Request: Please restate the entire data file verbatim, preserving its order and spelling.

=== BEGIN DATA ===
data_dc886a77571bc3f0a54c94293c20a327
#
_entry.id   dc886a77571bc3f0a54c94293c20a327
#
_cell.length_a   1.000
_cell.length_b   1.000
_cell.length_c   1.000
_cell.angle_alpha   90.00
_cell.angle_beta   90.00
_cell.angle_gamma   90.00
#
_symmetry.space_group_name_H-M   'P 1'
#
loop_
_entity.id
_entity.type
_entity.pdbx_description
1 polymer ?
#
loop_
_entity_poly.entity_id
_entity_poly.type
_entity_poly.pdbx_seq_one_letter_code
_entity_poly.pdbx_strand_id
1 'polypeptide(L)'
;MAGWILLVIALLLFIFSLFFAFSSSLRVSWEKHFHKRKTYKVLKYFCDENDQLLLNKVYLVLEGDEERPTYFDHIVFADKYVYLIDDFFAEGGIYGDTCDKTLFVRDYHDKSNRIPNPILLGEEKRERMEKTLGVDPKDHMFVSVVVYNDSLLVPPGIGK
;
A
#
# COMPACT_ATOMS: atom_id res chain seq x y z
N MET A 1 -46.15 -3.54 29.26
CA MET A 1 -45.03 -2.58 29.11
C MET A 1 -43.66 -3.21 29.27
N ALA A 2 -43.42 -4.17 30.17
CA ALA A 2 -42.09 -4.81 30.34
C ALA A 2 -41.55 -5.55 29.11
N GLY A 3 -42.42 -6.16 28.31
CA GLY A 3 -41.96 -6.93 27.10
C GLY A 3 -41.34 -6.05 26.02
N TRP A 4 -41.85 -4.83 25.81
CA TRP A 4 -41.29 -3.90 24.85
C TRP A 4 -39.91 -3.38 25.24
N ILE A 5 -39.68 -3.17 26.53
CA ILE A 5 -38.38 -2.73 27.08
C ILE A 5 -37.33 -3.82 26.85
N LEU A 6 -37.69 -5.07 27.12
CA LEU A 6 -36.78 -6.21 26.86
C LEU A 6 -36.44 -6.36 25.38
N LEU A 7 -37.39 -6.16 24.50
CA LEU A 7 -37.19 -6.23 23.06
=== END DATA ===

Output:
data_dc886a77571bc3f0a54c94293c20a327
#
_entry.id   dc886a77571bc3f0a54c94293c20a327
#
_cell.length_a   1.000
_cell.length_b   1.000
_cell.length_c   1.000
_cell.angle_alpha   90.00
_cell.angle_beta   90.00
_cell.angle_gamma   90.00
#
_symmetry.space_group_name_H-M   'P 1'
#
loop_
_entity.id
_entity.type
_entity.pdbx_description
1 polymer ?
#
loop_
_entity_poly.entity_id
_entity_poly.type
_entity_poly.pdbx_seq_one_letter_code
_entity_poly.pdbx_strand_id
1 'polypeptide(L)'
;MAGWILLVIALLLFIFSLFFAFSSSLRVSWEKHFHKRKTYKVLKYFCDENDQLLLNKVYLVLEGDEERPTYFDHIVFADKYVYLIDDFFAEGGIYGDTCDKTLFVRDYHDKSNRIPNPILLGEEKRERMEKTLGVDPKDHMFVSVVVYNDSLLVPPGIGK
;
A
#
# COMPACT_ATOMS: atom_id res chain seq x y z
N MET A 1 -46.15 -3.54 29.26
CA MET A 1 -45.03 -2.58 29.11
C MET A 1 -43.66 -3.21 29.27
N ALA A 2 -43.42 -4.17 30.17
CA ALA A 2 -42.09 -4.81 30.34
C ALA A 2 -41.55 -5.55 29.11
N GLY A 3 -42.42 -6.16 28.31
CA GLY A 3 -41.96 -6.93 27.10
C GLY A 3 -41.34 -6.05 26.02
N TRP A 4 -41.85 -4.83 25.81
CA TRP A 4 -41.29 -3.90 24.85
C TRP A 4 -39.91 -3.38 25.24
N ILE A 5 -39.68 -3.17 26.53
CA ILE A 5 -38.38 -2.73 27.08
C ILE A 5 -37.33 -3.82 26.85
N LEU A 6 -37.69 -5.07 27.12
CA LEU A 6 -36.78 -6.21 26.86
C LEU A 6 -36.44 -6.36 25.38
N LEU A 7 -37.39 -6.16 24.50
CA LEU A 7 -37.19 -6.23 23.06